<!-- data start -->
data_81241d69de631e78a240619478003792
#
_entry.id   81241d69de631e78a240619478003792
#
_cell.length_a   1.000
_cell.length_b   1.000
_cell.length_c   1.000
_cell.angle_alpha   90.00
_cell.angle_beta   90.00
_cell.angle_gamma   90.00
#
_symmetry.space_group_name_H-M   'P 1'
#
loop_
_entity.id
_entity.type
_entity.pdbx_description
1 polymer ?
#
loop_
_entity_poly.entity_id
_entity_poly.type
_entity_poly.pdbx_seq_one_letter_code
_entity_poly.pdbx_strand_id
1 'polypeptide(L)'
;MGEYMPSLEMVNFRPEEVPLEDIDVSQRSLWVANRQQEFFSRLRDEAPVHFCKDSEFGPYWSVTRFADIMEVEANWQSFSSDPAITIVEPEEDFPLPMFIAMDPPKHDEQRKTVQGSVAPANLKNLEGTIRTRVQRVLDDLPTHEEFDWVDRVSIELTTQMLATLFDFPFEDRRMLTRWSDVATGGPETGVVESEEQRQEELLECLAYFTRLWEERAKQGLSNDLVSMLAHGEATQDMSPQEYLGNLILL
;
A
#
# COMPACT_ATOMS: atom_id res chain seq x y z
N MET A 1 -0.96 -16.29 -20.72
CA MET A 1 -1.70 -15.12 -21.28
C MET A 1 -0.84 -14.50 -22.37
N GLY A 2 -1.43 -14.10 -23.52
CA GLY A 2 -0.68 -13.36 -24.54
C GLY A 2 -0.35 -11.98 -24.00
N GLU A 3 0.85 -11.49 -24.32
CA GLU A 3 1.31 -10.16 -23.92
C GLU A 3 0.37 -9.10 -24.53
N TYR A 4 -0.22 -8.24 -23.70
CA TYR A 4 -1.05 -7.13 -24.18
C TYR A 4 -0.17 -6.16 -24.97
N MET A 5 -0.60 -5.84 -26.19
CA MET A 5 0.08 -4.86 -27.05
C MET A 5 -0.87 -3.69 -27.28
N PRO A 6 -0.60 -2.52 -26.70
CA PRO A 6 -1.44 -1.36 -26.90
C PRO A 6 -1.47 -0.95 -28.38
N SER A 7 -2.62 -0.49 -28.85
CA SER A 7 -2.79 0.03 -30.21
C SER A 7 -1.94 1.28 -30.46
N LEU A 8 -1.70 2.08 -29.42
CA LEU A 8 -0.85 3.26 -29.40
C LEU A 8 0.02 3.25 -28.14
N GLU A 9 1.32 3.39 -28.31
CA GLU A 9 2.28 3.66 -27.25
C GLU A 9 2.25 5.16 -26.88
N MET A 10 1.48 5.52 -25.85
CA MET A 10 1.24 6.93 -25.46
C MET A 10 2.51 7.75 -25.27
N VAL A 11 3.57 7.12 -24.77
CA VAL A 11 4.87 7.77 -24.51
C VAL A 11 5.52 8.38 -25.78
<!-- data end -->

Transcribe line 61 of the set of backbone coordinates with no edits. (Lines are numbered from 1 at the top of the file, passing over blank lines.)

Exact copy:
N VAL A 11 3.57 7.12 -24.77